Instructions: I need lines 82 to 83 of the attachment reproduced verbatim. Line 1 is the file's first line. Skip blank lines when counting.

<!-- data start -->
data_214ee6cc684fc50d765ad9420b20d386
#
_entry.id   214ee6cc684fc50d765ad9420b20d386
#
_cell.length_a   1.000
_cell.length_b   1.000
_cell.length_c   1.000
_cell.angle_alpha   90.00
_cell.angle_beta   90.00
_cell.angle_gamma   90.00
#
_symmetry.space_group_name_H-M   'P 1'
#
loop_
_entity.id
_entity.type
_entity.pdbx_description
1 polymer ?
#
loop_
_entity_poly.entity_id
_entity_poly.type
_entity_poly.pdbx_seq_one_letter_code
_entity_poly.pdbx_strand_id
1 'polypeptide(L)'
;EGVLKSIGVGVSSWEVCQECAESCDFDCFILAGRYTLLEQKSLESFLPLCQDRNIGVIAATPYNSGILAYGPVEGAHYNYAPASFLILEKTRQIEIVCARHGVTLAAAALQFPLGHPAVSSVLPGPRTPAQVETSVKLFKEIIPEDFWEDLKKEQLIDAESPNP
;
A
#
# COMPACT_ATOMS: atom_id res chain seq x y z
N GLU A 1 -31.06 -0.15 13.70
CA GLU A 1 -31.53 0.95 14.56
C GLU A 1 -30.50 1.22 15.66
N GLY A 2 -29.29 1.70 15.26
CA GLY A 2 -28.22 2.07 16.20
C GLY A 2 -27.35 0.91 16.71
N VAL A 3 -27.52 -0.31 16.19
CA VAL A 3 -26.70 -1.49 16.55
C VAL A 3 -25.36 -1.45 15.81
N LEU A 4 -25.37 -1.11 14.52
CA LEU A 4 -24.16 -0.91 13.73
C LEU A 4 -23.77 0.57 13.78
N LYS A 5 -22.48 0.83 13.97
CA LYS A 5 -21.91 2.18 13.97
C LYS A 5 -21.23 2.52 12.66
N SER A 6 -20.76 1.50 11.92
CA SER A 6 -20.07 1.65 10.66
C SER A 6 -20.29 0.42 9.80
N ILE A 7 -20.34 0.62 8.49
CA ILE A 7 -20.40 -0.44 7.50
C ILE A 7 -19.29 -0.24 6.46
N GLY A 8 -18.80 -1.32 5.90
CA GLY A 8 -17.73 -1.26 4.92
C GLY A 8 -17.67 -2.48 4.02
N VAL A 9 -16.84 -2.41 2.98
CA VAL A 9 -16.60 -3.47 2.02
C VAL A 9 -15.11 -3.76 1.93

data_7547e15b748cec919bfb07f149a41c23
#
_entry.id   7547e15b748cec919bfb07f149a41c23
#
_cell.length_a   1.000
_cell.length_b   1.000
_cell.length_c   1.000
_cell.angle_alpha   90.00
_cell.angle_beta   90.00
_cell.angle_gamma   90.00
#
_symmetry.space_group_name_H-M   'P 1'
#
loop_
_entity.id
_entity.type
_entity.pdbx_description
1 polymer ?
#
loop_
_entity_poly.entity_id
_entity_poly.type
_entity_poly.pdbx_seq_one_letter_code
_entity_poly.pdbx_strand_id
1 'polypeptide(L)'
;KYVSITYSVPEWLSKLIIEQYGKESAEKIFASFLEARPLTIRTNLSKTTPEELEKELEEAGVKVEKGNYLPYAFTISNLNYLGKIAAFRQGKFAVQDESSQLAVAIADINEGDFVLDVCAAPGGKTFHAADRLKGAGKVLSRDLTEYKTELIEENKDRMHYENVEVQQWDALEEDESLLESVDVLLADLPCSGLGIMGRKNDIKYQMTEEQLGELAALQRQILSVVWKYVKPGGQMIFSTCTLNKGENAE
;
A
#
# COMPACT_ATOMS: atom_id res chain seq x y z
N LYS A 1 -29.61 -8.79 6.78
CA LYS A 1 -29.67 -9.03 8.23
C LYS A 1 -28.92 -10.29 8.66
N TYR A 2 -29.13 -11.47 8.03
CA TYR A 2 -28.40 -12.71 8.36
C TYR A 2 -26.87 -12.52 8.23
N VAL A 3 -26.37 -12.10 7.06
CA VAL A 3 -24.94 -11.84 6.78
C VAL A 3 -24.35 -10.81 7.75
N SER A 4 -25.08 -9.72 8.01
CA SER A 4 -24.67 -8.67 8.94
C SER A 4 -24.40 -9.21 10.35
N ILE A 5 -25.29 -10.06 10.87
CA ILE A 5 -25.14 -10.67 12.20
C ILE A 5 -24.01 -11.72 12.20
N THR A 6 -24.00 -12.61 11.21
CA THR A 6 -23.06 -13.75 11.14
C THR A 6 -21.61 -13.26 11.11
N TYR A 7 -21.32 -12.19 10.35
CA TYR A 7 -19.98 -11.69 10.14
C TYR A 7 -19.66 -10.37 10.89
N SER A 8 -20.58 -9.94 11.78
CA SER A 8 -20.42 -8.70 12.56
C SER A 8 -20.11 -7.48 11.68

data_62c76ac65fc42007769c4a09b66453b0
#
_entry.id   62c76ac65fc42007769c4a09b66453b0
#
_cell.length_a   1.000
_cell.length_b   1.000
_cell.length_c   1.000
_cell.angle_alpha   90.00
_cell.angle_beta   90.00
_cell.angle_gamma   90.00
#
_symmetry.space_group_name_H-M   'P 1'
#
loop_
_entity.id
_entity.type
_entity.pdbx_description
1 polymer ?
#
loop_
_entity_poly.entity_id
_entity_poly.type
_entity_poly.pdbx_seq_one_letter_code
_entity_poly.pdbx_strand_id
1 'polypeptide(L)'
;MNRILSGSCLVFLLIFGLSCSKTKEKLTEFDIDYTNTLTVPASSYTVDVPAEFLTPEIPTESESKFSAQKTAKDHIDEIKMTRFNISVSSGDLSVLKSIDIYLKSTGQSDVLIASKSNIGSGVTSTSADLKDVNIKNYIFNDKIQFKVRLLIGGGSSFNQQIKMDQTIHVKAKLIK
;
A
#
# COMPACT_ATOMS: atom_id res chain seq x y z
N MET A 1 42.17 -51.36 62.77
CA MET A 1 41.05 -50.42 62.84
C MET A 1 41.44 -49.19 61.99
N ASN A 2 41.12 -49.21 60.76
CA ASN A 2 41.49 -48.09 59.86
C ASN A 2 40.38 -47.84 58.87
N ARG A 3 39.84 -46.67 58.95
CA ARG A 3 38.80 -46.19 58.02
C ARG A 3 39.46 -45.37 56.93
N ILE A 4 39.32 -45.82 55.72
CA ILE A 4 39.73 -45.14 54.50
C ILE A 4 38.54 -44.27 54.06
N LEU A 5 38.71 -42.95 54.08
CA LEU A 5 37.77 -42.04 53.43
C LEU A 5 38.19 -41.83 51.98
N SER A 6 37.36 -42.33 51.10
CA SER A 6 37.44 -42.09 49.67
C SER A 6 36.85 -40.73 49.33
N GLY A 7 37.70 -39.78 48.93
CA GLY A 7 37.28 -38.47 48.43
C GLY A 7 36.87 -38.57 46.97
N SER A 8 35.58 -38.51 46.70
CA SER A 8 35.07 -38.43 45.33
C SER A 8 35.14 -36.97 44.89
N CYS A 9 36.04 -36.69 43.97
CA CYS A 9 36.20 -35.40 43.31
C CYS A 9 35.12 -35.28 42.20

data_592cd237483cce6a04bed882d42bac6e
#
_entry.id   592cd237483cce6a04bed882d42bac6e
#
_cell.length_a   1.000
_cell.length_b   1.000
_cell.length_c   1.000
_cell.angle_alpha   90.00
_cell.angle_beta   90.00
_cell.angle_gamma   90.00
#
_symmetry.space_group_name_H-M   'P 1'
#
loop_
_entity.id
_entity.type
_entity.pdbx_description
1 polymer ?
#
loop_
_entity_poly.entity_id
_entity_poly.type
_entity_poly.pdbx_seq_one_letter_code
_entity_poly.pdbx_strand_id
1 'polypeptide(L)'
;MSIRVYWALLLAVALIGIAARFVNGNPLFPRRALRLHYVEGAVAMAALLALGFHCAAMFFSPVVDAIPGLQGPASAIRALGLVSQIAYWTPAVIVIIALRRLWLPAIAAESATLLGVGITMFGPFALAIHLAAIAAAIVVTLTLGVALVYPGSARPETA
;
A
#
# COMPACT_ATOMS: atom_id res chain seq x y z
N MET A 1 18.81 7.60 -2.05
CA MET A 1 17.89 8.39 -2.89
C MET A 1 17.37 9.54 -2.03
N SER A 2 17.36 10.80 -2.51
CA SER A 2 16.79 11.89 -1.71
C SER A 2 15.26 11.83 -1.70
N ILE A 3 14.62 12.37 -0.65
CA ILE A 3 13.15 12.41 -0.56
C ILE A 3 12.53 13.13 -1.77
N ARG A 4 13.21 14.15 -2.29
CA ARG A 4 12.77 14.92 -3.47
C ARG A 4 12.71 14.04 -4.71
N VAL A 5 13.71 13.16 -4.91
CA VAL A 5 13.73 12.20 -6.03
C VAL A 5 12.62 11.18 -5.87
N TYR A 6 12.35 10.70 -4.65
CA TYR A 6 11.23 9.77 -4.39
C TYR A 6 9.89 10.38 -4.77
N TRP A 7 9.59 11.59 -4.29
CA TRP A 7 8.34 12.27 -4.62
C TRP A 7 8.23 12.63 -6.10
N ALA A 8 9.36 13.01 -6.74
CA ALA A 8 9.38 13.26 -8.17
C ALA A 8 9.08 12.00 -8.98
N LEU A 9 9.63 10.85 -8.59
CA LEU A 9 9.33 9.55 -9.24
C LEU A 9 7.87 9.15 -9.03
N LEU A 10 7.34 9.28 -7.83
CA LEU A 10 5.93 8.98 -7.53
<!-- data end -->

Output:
1 'polypeptide(L)'
;KYVSITYSVPEWLSKLIIEQYGKESAEKIFASFLEARPLTIRTNLSKTTPEELEKELEEAGVKVEKGNYLPYAFTISNLNYLGKIAAFRQGKFAVQDESSQLAVAIADINEGDFVLDVCAAPGGKTFHAADRLKGAGKVLSRDLTEYKTELIEENKDRMHYENVEVQQWDALEEDESLLESVDVLLADLPCSGLGIMGRKNDIKYQMTEEQLGELAALQRQILSVVWKYVKPGGQMIFSTCTLNKGENAE